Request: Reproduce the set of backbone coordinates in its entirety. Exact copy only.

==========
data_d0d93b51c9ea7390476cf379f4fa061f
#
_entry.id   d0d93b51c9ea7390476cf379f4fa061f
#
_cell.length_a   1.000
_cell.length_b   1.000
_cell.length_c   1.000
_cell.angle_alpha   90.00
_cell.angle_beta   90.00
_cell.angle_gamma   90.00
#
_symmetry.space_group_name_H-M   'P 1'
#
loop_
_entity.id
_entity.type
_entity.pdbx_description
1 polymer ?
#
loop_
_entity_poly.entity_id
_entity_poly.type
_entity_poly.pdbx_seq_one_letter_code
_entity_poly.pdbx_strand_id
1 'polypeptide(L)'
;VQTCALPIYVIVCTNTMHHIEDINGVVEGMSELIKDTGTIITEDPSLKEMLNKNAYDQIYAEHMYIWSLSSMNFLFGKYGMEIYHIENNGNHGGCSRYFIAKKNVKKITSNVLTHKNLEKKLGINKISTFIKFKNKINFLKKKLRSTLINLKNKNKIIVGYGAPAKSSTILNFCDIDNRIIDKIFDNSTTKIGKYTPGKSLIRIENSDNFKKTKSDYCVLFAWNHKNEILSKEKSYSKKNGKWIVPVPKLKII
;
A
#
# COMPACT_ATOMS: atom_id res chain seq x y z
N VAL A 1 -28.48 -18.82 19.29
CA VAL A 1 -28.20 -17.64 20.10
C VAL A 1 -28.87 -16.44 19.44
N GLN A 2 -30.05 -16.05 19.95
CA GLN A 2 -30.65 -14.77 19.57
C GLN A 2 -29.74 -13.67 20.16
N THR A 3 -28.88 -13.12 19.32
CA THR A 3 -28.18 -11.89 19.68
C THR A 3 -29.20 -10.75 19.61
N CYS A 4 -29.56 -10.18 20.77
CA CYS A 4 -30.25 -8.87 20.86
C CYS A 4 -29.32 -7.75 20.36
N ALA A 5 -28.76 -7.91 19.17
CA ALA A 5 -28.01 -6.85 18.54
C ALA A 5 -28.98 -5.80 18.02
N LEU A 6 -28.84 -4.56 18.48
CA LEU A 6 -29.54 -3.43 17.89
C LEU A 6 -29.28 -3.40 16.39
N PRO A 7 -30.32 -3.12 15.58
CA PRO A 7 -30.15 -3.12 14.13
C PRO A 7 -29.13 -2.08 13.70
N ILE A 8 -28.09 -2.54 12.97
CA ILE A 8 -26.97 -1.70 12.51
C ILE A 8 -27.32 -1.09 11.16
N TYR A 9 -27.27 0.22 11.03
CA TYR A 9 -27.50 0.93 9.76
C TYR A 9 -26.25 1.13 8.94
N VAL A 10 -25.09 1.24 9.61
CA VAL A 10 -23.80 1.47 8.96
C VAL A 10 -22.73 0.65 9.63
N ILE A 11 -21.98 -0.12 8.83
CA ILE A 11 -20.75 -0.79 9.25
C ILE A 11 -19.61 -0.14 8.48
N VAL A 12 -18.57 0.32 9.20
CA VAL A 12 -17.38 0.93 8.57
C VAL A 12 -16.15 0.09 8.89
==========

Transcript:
data_d0d93b51c9ea7390476cf379f4fa061f
#
_entry.id   d0d93b51c9ea7390476cf379f4fa061f
#
_cell.length_a   1.000
_cell.length_b   1.000
_cell.length_c   1.000
_cell.angle_alpha   90.00
_cell.angle_beta   90.00
_cell.angle_gamma   90.00
#
_symmetry.space_group_name_H-M   'P 1'
#
loop_
_entity.id
_entity.type
_entity.pdbx_description
1 polymer ?
#
loop_
_entity_poly.entity_id
_entity_poly.type
_entity_poly.pdbx_seq_one_letter_code
_entity_poly.pdbx_strand_id
1 'polypeptide(L)'
;VQTCALPIYVIVCTNTMHHIEDINGVVEGMSELIKDTGTIITEDPSLKEMLNKNAYDQIYAEHMYIWSLSSMNFLFGKYGMEIYHIENNGNHGGCSRYFIAKKNVKKITSNVLTHKNLEKKLGINKISTFIKFKNKINFLKKKLRSTLINLKNKNKIIVGYGAPAKSSTILNFCDIDNRIIDKIFDNSTTKIGKYTPGKSLIRIENSDNFKKTKSDYCVLFAWNHKNEILSKEKSYSKKNGKWIVPVPKLKII
;
A
#
# COMPACT_ATOMS: atom_id res chain seq x y z
N VAL A 1 -28.48 -18.82 19.29
CA VAL A 1 -28.20 -17.64 20.10
C VAL A 1 -28.87 -16.44 19.44
N GLN A 2 -30.05 -16.05 19.95
CA GLN A 2 -30.65 -14.77 19.57
C GLN A 2 -29.74 -13.67 20.16
N THR A 3 -28.88 -13.12 19.32
CA THR A 3 -28.18 -11.89 19.68
C THR A 3 -29.20 -10.75 19.61
N CYS A 4 -29.56 -10.18 20.77
CA CYS A 4 -30.25 -8.87 20.86
C CYS A 4 -29.32 -7.75 20.36
N ALA A 5 -28.76 -7.91 19.17
CA ALA A 5 -28.01 -6.85 18.54
C ALA A 5 -28.98 -5.80 18.02
N LEU A 6 -28.84 -4.56 18.48
CA LEU A 6 -29.54 -3.43 17.89
C LEU A 6 -29.28 -3.40 16.39
N PRO A 7 -30.32 -3.12 15.58
CA PRO A 7 -30.15 -3.12 14.13
C PRO A 7 -29.13 -2.08 13.70
N ILE A 8 -28.09 -2.54 12.97
CA ILE A 8 -26.97 -1.70 12.51
C ILE A 8 -27.32 -1.09 11.16
N TYR A 9 -27.27 0.22 11.03
CA TYR A 9 -27.50 0.93 9.76
C TYR A 9 -26.25 1.13 8.94
N VAL A 10 -25.09 1.24 9.61
CA VAL A 10 -23.80 1.47 8.96
C VAL A 10 -22.73 0.65 9.63
N ILE A 11 -21.98 -0.12 8.83
CA ILE A 11 -20.75 -0.79 9.25
C ILE A 11 -19.61 -0.14 8.48
N VAL A 12 -18.57 0.32 9.20
CA VAL A 12 -17.38 0.93 8.57
C VAL A 12 -16.15 0.09 8.89